One example of a good use of an RSS feed is on the Swinburne University of Technology Library home page. A feed from the Library Blog, at http://blogs.swinburne.edu.au/library/feed/entries/rss features posts with timely news about the Library’s relation to institutional and cultural events, highlights from Swinburne’s history and information about opening hours and training sessions.
Another example of a dynamic and relevant RSS feed is that of the University of Technology, Sydney’s Library at http://www.lib.uts.edu.au/events/feed featuring events, orientation and training sessions and news about collections, as well as interest groups.
RSS feeds can enhance a library’s ability to meet the information needs of its users by:
- · Providing a notification of when events will be held
- · Generating interest about the value of the library to the community
- · Challenging beliefs about what a library does or should provide
- · Creating a ‘way in’ to the library through online networking which brings users to the library web site who may not otherwise have visited.
- · Promoting manageable ‘bytes’ of information about the library which can be easily shared, e.g. by adding a twitter option
One study (Cassidy et al, 2011, p. 385) pointed out that at the university surveyed; only around 16% of students actually subscribed to any RSS feeds, while 62% reported no interest in them whatsoever. In the above study, it was noted that the areas of interest which students felt could be effectively communicated via RSS feeds were ‘updates about new library books and resources’, and also ‘library news and events’ (Cassidy et al, 2011, p. 385). RSS feeds are perhaps these days lost in the background amid other web 2.0 activities for students. But the Cassidy study indicates that students who were interested in subscribing to their academic library’s feed were clear about what news would be appropriate for them via this method.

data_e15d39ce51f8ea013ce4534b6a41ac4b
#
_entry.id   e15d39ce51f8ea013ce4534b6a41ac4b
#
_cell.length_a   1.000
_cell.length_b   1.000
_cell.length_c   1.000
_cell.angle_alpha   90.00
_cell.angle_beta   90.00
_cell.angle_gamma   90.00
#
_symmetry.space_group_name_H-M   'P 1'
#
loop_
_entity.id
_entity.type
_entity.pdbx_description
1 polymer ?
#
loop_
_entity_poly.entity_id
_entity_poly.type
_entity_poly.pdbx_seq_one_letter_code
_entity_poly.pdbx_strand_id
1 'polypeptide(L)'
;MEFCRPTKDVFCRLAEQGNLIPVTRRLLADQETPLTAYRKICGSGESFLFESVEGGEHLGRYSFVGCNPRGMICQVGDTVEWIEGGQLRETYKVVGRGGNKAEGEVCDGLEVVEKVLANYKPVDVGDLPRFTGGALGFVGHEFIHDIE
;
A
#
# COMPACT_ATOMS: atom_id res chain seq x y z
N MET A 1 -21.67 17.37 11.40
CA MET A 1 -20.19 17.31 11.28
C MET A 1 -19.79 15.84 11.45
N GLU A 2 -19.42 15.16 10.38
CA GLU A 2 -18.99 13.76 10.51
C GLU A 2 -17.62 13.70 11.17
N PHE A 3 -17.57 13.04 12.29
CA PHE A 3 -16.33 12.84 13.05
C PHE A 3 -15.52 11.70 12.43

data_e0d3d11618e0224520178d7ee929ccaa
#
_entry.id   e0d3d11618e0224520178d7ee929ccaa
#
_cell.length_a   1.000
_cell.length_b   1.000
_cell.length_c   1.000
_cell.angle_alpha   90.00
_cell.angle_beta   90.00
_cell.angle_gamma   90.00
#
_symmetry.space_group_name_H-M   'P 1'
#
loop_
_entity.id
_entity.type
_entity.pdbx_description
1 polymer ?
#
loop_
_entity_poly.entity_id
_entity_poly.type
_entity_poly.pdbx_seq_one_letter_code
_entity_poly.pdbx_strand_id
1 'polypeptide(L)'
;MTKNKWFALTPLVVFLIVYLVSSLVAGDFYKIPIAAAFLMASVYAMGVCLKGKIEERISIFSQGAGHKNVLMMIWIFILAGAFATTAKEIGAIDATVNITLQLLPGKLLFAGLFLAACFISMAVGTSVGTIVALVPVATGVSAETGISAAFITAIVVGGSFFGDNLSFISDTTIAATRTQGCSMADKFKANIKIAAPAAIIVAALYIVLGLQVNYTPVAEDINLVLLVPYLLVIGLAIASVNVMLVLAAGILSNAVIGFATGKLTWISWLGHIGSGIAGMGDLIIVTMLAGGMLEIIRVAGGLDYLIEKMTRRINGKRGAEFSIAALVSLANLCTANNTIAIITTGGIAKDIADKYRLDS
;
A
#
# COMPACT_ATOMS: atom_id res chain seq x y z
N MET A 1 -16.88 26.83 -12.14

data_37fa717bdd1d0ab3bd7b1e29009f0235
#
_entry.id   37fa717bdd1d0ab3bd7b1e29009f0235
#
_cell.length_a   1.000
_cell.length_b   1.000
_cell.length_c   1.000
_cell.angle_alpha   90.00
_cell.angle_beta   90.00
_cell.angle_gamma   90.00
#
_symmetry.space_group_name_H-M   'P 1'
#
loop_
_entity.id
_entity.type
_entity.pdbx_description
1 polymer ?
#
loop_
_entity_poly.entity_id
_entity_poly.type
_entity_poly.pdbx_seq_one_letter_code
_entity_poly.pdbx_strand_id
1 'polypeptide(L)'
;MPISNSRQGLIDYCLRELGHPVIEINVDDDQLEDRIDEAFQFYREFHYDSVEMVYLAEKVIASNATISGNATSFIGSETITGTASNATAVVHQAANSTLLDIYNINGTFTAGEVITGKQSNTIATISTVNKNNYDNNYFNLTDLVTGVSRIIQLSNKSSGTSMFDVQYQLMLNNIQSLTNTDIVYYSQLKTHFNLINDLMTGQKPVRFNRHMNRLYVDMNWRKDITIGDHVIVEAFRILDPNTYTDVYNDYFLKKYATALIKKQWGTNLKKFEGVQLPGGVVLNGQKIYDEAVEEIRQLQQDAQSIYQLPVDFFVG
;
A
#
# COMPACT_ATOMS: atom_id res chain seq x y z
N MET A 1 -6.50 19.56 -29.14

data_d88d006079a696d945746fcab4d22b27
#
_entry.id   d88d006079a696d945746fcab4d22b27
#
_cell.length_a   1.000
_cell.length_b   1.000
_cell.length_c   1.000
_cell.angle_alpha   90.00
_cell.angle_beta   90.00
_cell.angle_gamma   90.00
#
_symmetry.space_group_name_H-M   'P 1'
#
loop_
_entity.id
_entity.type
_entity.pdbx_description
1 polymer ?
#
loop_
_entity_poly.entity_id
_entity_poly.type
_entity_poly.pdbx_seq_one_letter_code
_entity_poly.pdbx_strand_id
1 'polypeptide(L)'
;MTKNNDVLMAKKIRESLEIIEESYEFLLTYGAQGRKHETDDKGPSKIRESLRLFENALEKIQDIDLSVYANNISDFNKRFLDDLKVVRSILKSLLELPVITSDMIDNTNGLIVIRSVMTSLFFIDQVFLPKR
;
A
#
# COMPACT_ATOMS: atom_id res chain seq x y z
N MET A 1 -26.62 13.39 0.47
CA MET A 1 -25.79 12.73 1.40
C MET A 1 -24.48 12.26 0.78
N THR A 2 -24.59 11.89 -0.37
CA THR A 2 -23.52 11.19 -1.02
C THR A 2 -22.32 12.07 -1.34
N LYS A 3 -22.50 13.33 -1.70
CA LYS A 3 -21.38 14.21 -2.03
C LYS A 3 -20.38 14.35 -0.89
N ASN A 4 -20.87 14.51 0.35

In Tripathi & Kumar’s (2010) study of web 2.0 tool use in academic libraries in Australia, Canada, the U.K. and the U.S.A, it was shown that most libraries used RSS feeds for general and university news, for schedules of ‘workshops and exhibitions’ and also for updates on new books, and also e-journals (Tripathi & Kumar, 2010, p. 200). Many libraries (just under 20% per cent, found that including instructions on how to use RSS proved useful also, while others had classified their feed to make them searchable(p. 200). (This study, in addition, features a useful list of check points to aid in the understanding of web 2.0 implementation in academic libraries (p. 199, 205-206)).
Cassidy, E.D., Britsch, J., Griffin, G., Manolovitz, T., Shen, L., & Turney, L. (2011). Higher education and emerging technologies: student usage, preferences, and lessons for library services. Reference & user services quarterly, 50(4), 380-391. Retrieved from http://rusa.metapress.com/home/main.mpx
Tripathi, M. & Kumar, S. (2010). Use of Web 2.0 tools in academic libraries: a reconnaissance of the international landscape. International Information and Library Review, 42(3), 195-207. doi: 10.1016/j.iilr.2010.07.005